Another group of Dendrobiums, section Pedilonum, includes about 80 species from a wide swath of Asia, from India across southeast Asia to the Philippines and south to New Guinea. Many of the species in this section are cloud forest plants which require cooler conditions than we have in South Florida, but some of the most beautiful and interesting species are warm to warm-intermediate growers, and we do cultivate those here at R.F. Orchids.
These orchids grow at sea level, or at low elevations, where the temperature is warm to hot all year long, and with two exceptions (noted below), the plants do not experience any significant dry season. We’ll cover Den. bullenianum (syn. topaziacum), Den. capituliflorum, Den. goldschmidtianum (syn. miyakei), Den. purpureum, Den. secundum and Den. smillieae. In this group, the individual flowers are small but the plants produce clusters of them all at once, making a spectacular display. Den. secundum and Den. smillieae are usually spring bloomers; the other species can bloom at nearly any time of the year.
For the most part, the warm-growing species in section Pedilonum are medium sized to large epiphytes, with slim, leafy canes (stems) that become pendent as they grow. Typically these canes are deciduous after about a year, and the plants bloom from nodes along the bare stems. Den. purpureum is the largest of the species in this group, with canes that can grow to three or four feet long; the plants strongly resemble Den. anosmum (superbum) but have different cultural requirements. There are several color forms of Den. purpureum; the most commonly cultivated forms are pink, and white with green tips.
Temperature. These dendrobium species require warm to even hot daytime temperatures, and warm (above 60F) nights, year-round. Exposure to cooler temperatures can result in rapid leaf-drop, so these plants must be protected in cool weather. Even here in South Florida, our winter nights can be too cool for these orchids to remain outdoors on cold nights.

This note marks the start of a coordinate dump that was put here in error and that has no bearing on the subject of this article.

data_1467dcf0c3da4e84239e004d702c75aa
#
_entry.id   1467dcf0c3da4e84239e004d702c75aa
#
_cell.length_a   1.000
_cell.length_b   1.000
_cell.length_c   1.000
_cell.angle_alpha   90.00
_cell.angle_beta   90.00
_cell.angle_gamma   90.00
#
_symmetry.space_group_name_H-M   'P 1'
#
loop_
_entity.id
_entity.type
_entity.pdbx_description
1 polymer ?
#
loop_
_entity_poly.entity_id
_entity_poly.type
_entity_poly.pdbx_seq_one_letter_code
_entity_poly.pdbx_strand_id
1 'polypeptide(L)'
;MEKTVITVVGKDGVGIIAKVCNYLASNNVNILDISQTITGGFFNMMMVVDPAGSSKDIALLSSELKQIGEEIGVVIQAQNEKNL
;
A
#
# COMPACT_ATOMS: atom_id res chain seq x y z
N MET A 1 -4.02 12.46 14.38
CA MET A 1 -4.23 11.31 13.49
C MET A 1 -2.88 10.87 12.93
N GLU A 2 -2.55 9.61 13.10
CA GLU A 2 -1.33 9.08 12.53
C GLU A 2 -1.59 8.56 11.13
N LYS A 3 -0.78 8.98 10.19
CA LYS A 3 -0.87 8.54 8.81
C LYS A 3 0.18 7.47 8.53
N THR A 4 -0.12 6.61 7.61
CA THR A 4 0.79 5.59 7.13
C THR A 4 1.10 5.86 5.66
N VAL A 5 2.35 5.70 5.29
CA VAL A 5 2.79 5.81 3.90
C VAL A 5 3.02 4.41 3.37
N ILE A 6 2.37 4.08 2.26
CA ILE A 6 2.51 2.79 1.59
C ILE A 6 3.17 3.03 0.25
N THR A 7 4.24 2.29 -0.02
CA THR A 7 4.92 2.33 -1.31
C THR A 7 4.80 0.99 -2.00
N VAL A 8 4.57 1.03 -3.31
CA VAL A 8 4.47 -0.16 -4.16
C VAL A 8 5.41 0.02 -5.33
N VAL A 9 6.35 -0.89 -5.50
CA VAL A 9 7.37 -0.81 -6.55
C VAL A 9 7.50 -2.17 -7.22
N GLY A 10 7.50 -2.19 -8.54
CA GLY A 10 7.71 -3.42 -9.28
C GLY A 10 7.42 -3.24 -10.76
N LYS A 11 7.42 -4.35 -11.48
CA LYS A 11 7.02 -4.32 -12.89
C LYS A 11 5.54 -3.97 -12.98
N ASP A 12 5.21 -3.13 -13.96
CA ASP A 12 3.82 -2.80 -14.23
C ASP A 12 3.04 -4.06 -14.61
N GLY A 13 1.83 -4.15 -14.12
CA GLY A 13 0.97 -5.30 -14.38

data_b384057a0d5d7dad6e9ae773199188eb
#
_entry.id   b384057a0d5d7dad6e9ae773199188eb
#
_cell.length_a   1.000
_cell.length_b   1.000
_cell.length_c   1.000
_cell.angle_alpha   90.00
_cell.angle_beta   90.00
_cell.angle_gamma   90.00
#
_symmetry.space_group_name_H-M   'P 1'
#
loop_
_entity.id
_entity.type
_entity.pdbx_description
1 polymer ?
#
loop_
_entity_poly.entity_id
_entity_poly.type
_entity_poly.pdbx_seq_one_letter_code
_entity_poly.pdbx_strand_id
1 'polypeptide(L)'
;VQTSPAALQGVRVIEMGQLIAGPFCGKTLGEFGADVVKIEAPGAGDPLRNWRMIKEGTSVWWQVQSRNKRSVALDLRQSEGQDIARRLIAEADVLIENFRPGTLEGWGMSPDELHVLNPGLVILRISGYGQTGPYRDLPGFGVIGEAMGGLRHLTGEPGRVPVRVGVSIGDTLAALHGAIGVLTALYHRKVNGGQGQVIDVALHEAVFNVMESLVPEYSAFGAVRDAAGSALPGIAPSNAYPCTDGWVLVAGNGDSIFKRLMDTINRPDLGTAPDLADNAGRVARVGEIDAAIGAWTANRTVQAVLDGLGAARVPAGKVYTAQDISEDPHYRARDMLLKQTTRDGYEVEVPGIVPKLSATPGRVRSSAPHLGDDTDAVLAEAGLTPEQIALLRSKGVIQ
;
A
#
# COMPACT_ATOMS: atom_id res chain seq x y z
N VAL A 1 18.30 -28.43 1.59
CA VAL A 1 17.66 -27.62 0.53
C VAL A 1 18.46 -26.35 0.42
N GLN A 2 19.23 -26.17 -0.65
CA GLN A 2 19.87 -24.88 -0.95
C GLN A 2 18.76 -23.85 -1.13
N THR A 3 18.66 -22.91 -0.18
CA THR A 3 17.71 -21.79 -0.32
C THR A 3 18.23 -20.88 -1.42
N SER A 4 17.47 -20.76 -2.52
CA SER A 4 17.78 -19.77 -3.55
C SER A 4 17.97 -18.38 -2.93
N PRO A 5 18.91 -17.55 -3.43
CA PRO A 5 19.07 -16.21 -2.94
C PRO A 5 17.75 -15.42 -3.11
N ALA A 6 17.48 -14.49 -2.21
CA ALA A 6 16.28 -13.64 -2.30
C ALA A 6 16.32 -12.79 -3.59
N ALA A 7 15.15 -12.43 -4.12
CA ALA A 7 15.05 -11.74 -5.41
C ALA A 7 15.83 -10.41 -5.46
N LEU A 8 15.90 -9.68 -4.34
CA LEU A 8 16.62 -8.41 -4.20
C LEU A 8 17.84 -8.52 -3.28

Light. Grow these dendrobiums in bright shade, about the same light levels you have for your cattleyas. Den. smillieae will take somewhat brighter light during the winter months.
Water. In general, the species in this group come from habitats where there is year-round moisture. Most don’t need a dry resting period in the winter, although both Den. secundum and Den. smillieae should be watered less during the winter. Never allow the plants to remain dry for an extended period, however; in their native habitats rainfall is only slightly less in winter and early spring than in the rest of the year. Good air circulation is important, and the plants should be watered regularly but not be constantly wet.
In all cases, be careful with water when the new growths begin, and keep water out of the tops of the new growths until they are two or three inches tall. The new growth is highly susceptible to rot if water is allowed to collect in the tip.
Fertilizer. These dendrobiums benefit from regular feeding when they’re actively growing. Any balanced, water-soluble fertilizer can be used, diluted according to package directions. Jack’s Classic 20-20-20 is a good option; we feed once a week during the growing season (spring through fall). If the plants are growing – making new leaves at the tips of the canes, or new growths from the base of the mature canes – fertilize regularly. During the shorter, cooler days in winter, feed less often.
Potting. These dendrobiums can be grown in pots, baskets or on mounts. Because most of them are medium to large plants with eventually pendent stems, many growers prefer to mount the plants on a sturdy substrate; cork, treefern, teak root or driftwood work well. It’s also possible to encourage upright growth by staking the new canes as they grow; left to themselves the canes will eventually become horizontal or pendent. Den. capituliflorum has shorter, thicker pseudobulbs that generally don’t require staking. The short form of Den. smillieae grows more upright than the large form. Plants in pots or baskets need an open, fast-draining medium.
Problems. These dendrobiums have few really major pest problems. Snails and slugs may damage the leaves and canes, and occasionally during wet weather you may see some minor damage from leaf-spotting fungal diseases. In dry weather, mites can set up housekeeping on the underside of the leaves. Stale or decayed potting medium can lead to root problems, as with any potted orchids.
Reminder: all the orchids noted in this chapter are very warm-growing. The plants must never be exposed to cool temperatures. (There are other species in Section Pedilonum which are cool or cool-intermediate growers; we don’t grow or sell those plants)
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